Polska Grupa Zbrojeniowa has announced that a prototype of the new Polish Infantry Fighting Vehicle, commonly known as Borsuk (Badger), has undergone a series of tests.
The Borsuk has already undergone several tests, including a live-fire exercise in September 2020 at Drawsko Pomorskie Training Area, according to a company news release.
“Borsuk, or to be precise, its first prototype was armed with the ZSSW-30 turret and set off to hunt in Drawsko. We are not authorized to inform about the results of the checks and tests carried out at this stage, however, I can proudly say that we are fully satisfied with the first results of our work. Both “Borsuk” and ZSSW-30 are the best existing examples of how investments in national competences bring spectacular results,” said Bartłomiej Zając, CEO of Huta Stalowa Wola S.A.
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As noted by the company, the goal of this project is to develop a new infantry fighting vehicle (IFV) that will act as the basic component of future battalion modules together with product documentation.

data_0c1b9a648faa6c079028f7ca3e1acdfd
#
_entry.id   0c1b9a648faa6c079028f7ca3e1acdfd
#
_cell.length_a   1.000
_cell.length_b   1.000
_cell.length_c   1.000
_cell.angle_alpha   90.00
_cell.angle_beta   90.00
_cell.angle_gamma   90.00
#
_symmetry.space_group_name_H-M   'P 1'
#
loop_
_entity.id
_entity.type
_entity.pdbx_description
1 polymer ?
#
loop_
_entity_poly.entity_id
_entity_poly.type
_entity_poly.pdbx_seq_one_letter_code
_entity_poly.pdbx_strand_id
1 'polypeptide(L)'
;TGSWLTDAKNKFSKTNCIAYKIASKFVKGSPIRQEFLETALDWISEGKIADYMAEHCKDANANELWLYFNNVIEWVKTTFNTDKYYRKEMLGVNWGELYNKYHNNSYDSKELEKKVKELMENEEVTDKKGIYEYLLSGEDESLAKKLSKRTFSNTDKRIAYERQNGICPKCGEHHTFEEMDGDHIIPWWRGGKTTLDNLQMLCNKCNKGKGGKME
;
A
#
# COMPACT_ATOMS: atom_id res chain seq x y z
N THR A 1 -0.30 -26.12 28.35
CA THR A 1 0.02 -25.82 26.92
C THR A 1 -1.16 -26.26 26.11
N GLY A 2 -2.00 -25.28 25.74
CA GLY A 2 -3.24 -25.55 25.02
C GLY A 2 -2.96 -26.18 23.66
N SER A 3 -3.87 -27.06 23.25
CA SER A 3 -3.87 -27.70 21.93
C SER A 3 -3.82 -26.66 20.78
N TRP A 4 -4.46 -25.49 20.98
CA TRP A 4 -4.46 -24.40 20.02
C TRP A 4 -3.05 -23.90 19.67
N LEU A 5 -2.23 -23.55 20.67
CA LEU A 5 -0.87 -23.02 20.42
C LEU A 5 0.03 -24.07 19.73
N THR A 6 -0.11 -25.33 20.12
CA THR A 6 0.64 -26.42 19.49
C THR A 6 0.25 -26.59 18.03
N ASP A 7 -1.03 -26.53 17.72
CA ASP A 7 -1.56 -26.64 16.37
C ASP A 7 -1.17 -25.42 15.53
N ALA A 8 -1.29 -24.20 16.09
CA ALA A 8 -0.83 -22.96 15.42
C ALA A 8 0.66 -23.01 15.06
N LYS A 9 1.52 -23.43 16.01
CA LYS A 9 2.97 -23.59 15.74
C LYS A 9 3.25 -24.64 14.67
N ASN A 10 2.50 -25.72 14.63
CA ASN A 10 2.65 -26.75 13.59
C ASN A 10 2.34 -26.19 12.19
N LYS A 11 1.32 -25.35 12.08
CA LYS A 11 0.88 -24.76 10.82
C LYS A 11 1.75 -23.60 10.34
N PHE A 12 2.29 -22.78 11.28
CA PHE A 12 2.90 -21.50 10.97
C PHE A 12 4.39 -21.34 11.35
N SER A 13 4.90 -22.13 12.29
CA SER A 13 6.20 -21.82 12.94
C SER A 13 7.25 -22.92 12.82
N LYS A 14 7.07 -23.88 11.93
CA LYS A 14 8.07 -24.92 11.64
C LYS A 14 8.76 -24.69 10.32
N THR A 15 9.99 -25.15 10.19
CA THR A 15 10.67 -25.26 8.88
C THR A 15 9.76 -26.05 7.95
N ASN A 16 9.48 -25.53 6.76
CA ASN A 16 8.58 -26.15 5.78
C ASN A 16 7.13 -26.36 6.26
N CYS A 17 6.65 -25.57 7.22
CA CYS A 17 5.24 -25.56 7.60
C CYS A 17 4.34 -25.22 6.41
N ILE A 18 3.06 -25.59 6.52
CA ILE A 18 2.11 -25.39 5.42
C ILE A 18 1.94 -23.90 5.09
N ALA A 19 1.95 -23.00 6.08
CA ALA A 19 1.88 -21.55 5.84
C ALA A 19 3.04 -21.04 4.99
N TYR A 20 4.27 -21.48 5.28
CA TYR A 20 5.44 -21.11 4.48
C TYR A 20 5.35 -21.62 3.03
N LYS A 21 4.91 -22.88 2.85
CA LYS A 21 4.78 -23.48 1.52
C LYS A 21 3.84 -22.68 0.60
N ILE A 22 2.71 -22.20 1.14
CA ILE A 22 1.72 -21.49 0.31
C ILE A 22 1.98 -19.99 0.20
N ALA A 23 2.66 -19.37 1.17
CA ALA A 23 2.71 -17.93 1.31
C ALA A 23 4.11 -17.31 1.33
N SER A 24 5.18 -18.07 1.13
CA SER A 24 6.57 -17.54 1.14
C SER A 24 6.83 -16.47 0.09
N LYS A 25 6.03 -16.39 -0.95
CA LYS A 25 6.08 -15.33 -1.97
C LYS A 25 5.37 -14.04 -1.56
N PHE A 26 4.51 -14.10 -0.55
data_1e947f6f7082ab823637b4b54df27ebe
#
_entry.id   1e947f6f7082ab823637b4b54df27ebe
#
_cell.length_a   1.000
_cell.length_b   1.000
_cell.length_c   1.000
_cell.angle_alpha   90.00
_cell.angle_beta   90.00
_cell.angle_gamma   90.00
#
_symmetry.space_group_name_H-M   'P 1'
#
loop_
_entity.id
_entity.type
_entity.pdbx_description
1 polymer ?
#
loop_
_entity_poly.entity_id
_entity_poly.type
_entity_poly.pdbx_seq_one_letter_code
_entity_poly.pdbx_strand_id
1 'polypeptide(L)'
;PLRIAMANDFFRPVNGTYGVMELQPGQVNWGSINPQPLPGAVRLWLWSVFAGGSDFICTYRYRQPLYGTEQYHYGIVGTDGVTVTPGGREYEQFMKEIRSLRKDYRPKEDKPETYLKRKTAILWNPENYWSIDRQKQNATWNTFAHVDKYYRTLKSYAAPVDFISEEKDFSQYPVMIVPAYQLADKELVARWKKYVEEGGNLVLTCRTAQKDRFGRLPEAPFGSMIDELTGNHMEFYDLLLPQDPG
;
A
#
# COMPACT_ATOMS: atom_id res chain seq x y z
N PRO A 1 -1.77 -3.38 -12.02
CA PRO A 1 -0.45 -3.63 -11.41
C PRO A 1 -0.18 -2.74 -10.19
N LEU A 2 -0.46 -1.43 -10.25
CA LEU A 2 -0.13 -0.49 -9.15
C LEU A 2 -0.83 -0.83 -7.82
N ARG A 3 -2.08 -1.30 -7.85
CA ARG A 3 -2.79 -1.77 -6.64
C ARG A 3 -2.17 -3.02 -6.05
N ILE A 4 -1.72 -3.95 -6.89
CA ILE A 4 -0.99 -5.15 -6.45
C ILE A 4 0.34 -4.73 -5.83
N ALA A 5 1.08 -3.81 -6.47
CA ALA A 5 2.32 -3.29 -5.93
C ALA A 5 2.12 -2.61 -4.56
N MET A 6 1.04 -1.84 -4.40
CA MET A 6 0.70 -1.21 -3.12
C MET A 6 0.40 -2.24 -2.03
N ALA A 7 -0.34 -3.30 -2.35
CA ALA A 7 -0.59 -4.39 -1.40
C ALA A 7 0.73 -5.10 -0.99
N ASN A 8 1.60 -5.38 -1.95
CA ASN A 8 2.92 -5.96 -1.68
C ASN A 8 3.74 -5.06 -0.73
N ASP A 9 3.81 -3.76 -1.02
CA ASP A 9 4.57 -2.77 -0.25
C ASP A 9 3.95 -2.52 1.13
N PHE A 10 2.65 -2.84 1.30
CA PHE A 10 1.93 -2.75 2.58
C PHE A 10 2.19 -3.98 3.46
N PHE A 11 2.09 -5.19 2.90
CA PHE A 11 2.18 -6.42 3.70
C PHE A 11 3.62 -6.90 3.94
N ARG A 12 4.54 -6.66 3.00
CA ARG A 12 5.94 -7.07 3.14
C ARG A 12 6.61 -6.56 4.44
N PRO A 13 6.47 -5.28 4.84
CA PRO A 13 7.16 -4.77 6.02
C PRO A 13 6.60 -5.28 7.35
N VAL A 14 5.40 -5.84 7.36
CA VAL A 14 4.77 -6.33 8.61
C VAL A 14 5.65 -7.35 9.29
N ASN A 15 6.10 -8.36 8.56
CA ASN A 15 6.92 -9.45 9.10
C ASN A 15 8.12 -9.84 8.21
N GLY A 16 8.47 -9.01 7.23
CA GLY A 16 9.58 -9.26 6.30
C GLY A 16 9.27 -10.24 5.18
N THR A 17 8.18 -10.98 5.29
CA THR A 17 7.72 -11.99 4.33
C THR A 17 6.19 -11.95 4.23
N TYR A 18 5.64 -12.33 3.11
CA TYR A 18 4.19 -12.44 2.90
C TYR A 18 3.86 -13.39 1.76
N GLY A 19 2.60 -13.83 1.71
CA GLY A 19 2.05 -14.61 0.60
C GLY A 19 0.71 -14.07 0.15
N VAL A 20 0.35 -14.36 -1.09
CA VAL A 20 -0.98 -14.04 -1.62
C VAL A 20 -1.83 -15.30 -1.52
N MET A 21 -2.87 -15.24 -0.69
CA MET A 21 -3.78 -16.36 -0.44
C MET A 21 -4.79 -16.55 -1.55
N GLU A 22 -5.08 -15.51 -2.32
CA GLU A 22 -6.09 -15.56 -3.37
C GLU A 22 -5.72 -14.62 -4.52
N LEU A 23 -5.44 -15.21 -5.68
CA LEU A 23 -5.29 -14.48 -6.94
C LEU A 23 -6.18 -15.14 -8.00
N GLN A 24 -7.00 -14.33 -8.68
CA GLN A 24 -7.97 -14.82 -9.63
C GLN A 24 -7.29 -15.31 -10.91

Once completed, the new vehicle will have the tactical and technical parameters dictated by the conditions prevalent on modern battlefields, as well as state-of-the-art and advanced construction technology of the whole amphibious IFV.
The Borsuk will be capable of navigating water obstacles by floating, it will be highly manoeuvrable, and it will be capable of operating in various terrain and atmospheric conditions, with guaranteed appropriate level of ballistic and mine protection. The construction of the new IFV will make it possible to transport infantry teams as well as installation of basic firing systems with cal. 30 to 40 mm cannon integrated with PPK.
The ZSSW-30 turret, produced by utilising the capabilities of the Polish industry, utilises solutions developed domestically, including but not limited to the aiming and optical systems produced by PCO and the integrated launcher of the “Spike” anti-tank guided missiles, also produced in Poland.
The new Borsuk with the ZSSW-30 system is to replace the obsolete BWP-1 vehicles in the Armed Forces, and the ZSSW-30 system, integrated with an anti-tank guided missile launcher, will be implemented as an armament of the infantry fighting vehicles and wheeled armoured personnel carriers of the Land Forces.